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‘So long as there's hair there still’: displaying lack of interest as a practice for negotiating social norms of appearance for older women



Although women's appearance is theorised as being central to their identity and social currency, much prior research has argued that as women age, other aspects of their lives assume a higher priority than their appearance. Nevertheless, they continue to invest time in appearance practices. In undertaking these various appearance practices, older women have to negotiate a range of conflicting social norms of age-appropriate appearance, such as managing the balancing act between ‘letting themselves go’, on the one hand, and looking like ‘mutton dressed as lamb’, on the other. This paper contributes to the growing literature on older women's attitudes to their appearance and related practices. Drawing on data from a two-year research project in a hair-salon catering primarily for older clients, I examine the question of the importance to women of their appearance through the lens of their hair-care practices. Focusing on a group of nine female clients aged 55–90 in a small hair-salon in southern England, I show how participants in their talk and embodied presentation display shifting orientations of investment/interest (or lack of interest) in their appearance. Comparing participants’ appearance practices, with their talk in two sequential environments in which a possible interest in appearance is made particularly salient, I argue that these shifting orientations reveal participants’ subtle negotiation of competing social norms of appearance for older women.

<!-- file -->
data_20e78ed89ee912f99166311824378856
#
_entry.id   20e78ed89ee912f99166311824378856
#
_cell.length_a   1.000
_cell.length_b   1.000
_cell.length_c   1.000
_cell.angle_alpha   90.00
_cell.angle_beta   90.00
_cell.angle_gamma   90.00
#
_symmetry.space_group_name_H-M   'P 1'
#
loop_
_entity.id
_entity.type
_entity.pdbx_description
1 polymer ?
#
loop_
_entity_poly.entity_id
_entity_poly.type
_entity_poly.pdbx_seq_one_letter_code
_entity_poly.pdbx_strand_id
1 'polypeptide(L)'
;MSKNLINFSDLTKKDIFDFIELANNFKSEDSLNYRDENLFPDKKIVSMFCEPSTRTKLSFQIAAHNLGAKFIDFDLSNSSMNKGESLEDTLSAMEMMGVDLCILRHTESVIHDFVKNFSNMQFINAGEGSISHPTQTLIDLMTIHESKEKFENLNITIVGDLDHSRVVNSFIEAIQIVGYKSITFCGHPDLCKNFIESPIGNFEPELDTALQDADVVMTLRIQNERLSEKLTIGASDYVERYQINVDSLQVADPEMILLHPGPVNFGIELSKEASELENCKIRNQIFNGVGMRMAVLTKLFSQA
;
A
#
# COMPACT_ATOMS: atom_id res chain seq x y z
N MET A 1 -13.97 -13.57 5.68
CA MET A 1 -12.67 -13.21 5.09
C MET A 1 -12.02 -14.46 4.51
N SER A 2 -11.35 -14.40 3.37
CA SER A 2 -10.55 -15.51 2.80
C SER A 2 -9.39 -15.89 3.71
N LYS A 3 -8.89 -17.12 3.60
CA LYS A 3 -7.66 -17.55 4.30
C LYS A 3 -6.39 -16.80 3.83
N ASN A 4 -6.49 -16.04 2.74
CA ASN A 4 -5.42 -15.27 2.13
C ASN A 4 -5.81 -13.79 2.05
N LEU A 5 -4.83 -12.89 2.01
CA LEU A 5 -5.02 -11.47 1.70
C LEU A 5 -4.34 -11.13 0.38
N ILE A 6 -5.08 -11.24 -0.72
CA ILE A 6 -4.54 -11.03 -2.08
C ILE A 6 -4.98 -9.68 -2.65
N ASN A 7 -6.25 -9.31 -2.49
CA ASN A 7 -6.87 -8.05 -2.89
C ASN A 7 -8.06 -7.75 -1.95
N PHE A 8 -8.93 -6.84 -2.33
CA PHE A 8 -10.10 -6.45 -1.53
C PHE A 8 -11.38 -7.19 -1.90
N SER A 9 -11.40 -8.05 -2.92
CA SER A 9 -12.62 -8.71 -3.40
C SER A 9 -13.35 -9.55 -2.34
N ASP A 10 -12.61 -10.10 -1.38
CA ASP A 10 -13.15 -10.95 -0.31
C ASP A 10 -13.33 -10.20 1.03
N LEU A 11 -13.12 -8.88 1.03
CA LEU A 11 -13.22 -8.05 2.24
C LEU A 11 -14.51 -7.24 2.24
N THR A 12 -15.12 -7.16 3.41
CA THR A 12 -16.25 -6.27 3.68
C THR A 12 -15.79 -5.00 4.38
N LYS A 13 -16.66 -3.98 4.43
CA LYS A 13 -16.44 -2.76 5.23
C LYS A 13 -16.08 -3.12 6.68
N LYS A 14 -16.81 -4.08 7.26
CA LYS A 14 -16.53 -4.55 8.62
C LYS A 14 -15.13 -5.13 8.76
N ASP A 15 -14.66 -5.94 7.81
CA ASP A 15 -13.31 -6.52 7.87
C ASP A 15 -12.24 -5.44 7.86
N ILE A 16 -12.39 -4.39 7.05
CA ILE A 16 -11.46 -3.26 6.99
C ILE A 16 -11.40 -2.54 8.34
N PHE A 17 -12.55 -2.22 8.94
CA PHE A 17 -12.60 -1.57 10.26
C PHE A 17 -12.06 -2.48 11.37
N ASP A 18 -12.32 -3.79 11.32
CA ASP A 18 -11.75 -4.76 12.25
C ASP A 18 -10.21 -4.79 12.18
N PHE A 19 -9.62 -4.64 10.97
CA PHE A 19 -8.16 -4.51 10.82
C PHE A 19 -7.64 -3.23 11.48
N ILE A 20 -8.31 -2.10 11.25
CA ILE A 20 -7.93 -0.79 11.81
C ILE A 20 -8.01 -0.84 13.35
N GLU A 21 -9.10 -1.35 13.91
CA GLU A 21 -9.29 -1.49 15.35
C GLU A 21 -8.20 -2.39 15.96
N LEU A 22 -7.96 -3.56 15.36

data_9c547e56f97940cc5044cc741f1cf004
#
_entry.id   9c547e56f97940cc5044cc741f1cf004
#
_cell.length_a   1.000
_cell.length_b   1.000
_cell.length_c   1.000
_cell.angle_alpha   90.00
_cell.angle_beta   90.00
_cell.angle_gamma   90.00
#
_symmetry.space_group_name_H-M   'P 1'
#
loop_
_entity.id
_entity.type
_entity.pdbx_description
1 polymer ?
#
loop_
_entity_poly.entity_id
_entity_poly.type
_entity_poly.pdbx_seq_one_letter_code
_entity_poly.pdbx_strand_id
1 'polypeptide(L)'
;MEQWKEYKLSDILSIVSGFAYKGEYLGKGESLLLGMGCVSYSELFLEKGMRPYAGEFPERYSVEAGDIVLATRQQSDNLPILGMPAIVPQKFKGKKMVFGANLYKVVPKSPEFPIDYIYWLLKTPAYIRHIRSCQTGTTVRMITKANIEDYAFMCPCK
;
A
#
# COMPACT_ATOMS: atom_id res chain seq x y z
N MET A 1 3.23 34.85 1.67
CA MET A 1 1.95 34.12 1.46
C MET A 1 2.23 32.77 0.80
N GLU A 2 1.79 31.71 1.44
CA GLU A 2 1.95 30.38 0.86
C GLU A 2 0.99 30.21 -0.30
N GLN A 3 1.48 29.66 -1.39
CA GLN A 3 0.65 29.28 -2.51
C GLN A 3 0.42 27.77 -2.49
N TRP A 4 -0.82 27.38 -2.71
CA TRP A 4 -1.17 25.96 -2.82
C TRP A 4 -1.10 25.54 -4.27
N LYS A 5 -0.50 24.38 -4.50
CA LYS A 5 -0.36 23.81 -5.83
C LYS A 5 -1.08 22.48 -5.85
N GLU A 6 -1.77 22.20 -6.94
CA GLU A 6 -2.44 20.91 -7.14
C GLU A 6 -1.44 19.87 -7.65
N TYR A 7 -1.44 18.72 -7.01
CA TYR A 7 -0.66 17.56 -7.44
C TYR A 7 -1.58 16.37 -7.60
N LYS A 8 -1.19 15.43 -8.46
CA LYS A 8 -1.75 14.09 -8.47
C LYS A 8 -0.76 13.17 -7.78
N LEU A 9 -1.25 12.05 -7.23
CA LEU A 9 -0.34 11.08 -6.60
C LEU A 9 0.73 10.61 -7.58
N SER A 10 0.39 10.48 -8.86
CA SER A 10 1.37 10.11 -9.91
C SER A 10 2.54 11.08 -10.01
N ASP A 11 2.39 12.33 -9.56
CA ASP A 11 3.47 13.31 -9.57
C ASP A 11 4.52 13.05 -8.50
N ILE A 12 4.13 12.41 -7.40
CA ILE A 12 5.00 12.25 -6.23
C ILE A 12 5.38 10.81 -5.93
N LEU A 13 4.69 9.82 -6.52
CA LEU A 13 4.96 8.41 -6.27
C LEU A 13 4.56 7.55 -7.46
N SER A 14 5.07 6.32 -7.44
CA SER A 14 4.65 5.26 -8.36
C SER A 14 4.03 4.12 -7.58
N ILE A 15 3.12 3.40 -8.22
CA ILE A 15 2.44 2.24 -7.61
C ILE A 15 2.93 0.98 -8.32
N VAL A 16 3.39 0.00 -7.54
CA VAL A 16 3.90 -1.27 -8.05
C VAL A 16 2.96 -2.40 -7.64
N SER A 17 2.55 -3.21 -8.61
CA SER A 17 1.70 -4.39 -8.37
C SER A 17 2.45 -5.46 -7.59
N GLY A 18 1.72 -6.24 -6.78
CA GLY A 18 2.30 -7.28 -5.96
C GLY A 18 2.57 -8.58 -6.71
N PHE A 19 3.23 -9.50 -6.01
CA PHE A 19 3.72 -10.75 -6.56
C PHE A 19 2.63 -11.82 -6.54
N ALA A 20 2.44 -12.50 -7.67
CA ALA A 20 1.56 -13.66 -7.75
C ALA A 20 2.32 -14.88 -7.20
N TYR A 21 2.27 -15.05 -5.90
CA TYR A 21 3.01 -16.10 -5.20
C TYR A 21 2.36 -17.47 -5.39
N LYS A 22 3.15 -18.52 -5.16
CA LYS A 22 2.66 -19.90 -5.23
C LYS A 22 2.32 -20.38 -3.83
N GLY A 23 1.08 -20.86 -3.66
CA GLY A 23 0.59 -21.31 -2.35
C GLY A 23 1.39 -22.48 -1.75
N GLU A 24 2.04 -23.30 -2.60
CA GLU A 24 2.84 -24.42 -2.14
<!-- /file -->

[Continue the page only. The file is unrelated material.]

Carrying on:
Corresponding author

Address for correspondence: Rachel Heinrichsmeier, School of Education, Communication and Society, King's College London, Room 1/23, ECS FWB-WBW, Waterloo Road, London SE1 9NH, UK E-mail:


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